Summer Learning Opportunities, Enrichment, and the Superintendent’s Reading Challenge Visit www.hartfordschools.org/SummerEnrichment to discover Summer Enrichment Opportunities registration, Summer Reading Lists for all ages, and registration for the our Summer Reading Challenge for grades K-12! Summer Youth Programs in Greater Hartford Click here to explore the 2020 CT Youth (Summer) Directory. Summer is a wonderful time for students to participate in …
Read more

Click Here for the Full HPS Spotlight on Excellence Newsletter

Click Here for Registration Form

Hartford Public Schools

Return-to-School Update

Return-to-School Update

Dear HPS Students and Families, This evening, Governor Lamont and Education Commissioner Cardona announced that they are recommending that schools will reopen full time in the Fall. Their decision was based on the current outlook of COVID-19 in the state of Connecticut. However, safely reopening schools will require significant health and safety measures to be implemented. We expect detailed guidance …

Read more


Capital City Youth Build

Earn As You Learn

Hartford Residents 17- 24 years old


Construction Skills Training with OSHA Certification

Complete Your GED or Start on a College Education

Apprenticeship Opportunities

Earn Industry-Recognized Certificates

– Certified Nursing Assistant (CNA)

– Machine/Manufacturing

– Security Guard/Protective Services

– Phlebotomy and Lab Services

– Medical Assisting

Call (860) 560-5308

Or Email: youthbuild@crtct.org

1443 – 1445 Main Street, Hartford


Absentee Ballot Application for the August 11, 2020, Primary

Hartford residents will begin receiving Absentee Ballot Applications from the Secretary of State’s Office. Applications will be sent only to registered active Democrats and Republicans voters,  for the August primary only. If you wish to receive a ballot, please complete the application and return it in the self-addressed stamped envelope provided. If you do not receive an application by July 15th, and wish to receive an applications, contact the Town Clerk or call at 860-757-9750.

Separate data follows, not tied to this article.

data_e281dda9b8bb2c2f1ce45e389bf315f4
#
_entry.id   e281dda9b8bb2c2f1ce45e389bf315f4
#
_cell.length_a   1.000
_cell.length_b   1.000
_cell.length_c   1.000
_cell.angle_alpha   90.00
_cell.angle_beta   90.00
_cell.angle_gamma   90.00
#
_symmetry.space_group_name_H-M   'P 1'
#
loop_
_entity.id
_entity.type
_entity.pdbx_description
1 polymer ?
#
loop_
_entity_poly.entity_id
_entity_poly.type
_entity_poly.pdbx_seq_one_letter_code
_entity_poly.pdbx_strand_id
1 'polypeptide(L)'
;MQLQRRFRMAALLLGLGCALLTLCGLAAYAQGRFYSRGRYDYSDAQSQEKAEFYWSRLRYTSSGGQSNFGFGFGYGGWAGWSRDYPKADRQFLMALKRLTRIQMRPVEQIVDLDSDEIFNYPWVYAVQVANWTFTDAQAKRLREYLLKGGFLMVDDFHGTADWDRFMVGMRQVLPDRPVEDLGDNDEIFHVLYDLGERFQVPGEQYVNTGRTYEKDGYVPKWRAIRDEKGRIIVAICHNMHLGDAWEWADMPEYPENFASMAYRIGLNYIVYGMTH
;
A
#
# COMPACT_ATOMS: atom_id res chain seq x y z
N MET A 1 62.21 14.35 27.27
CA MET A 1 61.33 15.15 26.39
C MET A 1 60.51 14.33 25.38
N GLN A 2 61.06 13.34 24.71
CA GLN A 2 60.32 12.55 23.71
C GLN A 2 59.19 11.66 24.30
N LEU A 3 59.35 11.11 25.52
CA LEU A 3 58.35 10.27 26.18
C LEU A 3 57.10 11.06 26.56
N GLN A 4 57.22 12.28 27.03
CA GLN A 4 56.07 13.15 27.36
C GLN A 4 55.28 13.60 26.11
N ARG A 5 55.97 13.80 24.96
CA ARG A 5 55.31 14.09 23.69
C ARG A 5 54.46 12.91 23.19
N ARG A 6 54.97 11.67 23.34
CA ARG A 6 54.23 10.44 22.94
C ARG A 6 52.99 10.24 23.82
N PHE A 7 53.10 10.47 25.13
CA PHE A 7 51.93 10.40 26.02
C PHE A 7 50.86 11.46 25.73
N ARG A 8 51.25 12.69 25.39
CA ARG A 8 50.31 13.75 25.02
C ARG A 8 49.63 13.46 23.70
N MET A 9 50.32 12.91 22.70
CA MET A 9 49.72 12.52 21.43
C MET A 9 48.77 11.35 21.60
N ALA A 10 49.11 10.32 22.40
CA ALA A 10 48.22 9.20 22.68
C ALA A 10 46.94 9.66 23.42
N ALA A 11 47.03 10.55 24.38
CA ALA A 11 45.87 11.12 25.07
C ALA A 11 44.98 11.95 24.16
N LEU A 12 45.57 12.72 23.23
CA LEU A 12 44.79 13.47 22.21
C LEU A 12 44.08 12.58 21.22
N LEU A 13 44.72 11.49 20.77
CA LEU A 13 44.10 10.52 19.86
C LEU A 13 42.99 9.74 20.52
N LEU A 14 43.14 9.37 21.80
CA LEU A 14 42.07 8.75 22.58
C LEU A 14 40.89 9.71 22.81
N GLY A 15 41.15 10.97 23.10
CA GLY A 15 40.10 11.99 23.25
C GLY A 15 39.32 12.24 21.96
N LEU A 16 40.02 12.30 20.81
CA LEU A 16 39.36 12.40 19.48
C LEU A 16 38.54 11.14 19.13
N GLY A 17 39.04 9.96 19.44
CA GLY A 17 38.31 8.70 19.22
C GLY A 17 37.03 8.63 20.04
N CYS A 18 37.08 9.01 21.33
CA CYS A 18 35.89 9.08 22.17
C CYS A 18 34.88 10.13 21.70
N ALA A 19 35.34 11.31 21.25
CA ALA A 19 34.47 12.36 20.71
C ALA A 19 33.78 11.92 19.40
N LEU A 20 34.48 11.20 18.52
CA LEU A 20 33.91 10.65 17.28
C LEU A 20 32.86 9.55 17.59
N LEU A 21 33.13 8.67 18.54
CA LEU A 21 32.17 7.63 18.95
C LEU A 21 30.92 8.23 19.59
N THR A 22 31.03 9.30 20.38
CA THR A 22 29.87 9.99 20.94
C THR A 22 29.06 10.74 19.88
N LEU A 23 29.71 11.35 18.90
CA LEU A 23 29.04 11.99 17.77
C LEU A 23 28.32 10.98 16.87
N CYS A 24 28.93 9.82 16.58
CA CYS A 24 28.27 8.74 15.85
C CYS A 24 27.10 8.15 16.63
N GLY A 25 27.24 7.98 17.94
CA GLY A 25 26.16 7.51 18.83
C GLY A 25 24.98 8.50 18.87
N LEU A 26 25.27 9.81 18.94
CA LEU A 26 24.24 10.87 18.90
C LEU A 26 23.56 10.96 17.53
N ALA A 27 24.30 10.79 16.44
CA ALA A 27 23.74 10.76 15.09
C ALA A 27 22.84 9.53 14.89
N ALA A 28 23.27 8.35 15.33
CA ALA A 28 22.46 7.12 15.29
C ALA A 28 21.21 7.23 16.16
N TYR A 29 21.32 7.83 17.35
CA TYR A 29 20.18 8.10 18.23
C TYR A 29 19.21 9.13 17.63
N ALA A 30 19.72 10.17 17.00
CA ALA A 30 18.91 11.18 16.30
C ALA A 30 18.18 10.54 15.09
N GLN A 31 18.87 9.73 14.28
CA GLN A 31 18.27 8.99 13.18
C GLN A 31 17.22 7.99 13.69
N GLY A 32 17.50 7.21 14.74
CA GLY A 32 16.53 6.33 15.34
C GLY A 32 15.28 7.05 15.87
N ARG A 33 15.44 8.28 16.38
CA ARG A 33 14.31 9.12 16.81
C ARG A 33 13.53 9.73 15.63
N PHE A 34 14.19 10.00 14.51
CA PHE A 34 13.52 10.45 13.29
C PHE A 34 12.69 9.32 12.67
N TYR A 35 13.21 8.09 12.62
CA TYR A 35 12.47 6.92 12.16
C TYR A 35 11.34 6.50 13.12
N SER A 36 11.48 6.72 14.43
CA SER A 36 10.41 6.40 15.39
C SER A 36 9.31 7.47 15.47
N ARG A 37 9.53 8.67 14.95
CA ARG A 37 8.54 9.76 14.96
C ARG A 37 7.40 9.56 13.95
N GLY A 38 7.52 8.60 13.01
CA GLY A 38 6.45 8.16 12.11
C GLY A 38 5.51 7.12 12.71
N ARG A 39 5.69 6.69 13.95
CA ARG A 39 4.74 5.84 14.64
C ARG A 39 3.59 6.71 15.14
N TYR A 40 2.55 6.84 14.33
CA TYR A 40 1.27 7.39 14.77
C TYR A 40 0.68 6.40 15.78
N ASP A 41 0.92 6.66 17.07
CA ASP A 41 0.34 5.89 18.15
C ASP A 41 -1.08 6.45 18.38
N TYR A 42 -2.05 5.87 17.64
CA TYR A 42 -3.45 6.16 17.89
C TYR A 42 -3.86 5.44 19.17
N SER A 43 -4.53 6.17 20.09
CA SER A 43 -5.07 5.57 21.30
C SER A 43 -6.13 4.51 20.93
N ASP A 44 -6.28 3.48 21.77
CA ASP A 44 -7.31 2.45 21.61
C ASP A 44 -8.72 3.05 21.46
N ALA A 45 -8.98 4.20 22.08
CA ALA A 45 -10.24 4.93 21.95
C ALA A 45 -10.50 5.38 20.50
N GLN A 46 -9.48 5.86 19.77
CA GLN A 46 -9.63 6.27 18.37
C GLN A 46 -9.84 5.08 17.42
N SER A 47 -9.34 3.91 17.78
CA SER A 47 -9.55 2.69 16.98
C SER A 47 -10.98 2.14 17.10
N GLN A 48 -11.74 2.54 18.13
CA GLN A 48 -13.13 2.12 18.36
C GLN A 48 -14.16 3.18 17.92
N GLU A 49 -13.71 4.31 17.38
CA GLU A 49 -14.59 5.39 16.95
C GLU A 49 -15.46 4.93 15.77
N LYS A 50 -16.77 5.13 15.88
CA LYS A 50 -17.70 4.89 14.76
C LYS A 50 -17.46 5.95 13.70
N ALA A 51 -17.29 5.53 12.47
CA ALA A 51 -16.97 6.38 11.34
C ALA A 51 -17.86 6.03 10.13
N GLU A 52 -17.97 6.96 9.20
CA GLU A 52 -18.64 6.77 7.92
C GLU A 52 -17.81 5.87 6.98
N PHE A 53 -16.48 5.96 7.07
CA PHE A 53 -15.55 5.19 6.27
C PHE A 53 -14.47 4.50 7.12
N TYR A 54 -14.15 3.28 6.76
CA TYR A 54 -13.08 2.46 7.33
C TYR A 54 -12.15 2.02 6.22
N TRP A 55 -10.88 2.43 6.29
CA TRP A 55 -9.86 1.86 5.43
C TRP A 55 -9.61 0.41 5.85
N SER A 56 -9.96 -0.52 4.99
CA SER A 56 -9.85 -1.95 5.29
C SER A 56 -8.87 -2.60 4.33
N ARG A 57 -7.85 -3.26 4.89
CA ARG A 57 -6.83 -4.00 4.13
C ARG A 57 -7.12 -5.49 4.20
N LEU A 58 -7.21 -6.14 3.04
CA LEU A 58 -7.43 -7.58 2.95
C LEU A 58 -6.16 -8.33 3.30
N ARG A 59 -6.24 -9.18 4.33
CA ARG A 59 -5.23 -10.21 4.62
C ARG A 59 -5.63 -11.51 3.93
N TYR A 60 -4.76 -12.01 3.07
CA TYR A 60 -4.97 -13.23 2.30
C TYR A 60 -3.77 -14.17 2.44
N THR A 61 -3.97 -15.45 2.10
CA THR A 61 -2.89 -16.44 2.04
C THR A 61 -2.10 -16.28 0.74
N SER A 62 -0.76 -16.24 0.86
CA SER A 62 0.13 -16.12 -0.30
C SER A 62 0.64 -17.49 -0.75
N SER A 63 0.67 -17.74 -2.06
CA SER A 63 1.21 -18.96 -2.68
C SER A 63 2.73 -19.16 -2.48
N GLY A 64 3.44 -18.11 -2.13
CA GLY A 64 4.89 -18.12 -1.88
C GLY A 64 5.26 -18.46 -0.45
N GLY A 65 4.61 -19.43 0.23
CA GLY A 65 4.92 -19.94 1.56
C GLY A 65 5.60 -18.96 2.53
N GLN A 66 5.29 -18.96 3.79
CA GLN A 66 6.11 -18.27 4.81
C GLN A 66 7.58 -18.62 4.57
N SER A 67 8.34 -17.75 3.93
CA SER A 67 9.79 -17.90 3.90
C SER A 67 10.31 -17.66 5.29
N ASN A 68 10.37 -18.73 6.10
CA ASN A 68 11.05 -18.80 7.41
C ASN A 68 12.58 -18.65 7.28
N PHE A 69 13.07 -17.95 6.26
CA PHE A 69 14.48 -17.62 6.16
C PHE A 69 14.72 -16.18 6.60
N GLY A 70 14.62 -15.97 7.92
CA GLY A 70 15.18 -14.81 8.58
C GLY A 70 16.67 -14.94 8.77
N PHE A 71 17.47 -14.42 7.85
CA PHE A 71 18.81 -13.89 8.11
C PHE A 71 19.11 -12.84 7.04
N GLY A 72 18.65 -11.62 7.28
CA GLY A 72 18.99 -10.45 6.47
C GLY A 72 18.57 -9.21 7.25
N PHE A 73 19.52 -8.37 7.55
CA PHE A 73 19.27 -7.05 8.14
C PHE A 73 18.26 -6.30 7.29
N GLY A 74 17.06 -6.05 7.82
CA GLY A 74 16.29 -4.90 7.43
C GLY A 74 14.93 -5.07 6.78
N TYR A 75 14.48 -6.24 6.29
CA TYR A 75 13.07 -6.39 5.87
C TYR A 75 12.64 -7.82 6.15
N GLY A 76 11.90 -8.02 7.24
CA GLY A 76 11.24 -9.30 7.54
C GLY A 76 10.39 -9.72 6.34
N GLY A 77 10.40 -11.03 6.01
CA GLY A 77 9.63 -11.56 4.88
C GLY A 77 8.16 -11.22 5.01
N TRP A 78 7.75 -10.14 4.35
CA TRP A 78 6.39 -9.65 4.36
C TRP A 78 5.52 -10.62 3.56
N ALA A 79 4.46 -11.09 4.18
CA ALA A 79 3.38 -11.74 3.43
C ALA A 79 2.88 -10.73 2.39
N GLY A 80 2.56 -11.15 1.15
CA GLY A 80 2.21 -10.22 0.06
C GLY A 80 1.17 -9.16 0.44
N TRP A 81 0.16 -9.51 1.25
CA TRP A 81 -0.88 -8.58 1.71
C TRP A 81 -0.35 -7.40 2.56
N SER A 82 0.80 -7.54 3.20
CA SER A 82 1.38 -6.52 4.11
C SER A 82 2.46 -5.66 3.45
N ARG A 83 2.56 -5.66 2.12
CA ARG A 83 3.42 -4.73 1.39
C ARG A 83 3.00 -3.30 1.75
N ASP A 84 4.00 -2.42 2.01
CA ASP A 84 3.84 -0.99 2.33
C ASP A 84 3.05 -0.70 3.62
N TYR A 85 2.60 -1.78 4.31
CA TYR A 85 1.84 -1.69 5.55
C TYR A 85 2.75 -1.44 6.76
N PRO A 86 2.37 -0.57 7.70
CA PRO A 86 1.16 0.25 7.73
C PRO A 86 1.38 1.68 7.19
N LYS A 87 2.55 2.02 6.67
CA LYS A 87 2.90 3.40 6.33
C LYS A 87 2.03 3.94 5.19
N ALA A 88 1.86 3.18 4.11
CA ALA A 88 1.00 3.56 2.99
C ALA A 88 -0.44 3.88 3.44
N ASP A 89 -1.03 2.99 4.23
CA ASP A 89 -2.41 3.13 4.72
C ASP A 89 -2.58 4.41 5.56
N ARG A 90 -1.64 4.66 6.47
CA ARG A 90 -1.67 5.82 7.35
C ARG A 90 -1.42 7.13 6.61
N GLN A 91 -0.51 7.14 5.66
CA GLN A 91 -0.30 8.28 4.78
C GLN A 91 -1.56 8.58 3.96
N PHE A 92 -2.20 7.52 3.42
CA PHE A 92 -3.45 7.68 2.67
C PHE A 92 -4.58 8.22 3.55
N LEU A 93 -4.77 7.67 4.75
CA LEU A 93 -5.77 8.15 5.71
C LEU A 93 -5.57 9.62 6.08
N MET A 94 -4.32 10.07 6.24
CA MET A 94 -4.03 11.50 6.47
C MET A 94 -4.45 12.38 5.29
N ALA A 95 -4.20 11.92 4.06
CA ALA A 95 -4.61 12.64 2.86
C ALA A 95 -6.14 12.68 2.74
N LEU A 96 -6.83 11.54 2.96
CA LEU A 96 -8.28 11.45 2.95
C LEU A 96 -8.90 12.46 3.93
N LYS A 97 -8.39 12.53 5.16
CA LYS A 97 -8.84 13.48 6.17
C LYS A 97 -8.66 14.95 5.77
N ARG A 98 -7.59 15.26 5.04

The City of Hartford polling places will be open on Tuesday, August 11, 2020, for anyone who chooses to vote in person.  All polling places will follow strict guidelines for COVID-19 to ensure that any voter that appears can participate in the democratic process in the safest possible way. Link is attached if you need to check your voting location.

 Census 2020 -Overall Timeline

Counting every person living in the United States is a massive undertaking, and efforts begin years in advance. Here’s a look at some of the key dates along the way:


    • April 1: This is Census Day, a key reference date for the 2020 Census—not a deadline. We use this day to determine who is counted and where in the 2020 Census. When you respond, you’ll tell the Census Bureau where you live as of April 1, 2020, and include everyone who usually lives and sleeps in your home. You can respond before or after that date. We encourage you to respond as soon as you can.
    • April 29 – May 1: The Census Bureau will count people who are experiencing homelessness over these three days. As part of this process, the Census Bureau counts people in shelters, at soup kitchens and mobile food vans, on the streets, and at nonsheltered, outdoor locations such as tent encampments.
    • April 16 – June 19: Census takers will work with administrators at colleges, senior centers, prisons, and other facilities that house large groups of people to make sure everyone is counted.
    • May 27 – August 14: Census takers will interview homes that haven’t responded to the 2020 Census to help make sure everyone is counted.
    • December: The Census Bureau will deliver apportionment counts to the President and Congress as required by law.


    • March 31: By this date, the Census Bureau will send redistricting counts to the states. This information is used to redraw legislative districts based on population changes.



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City Council Meeting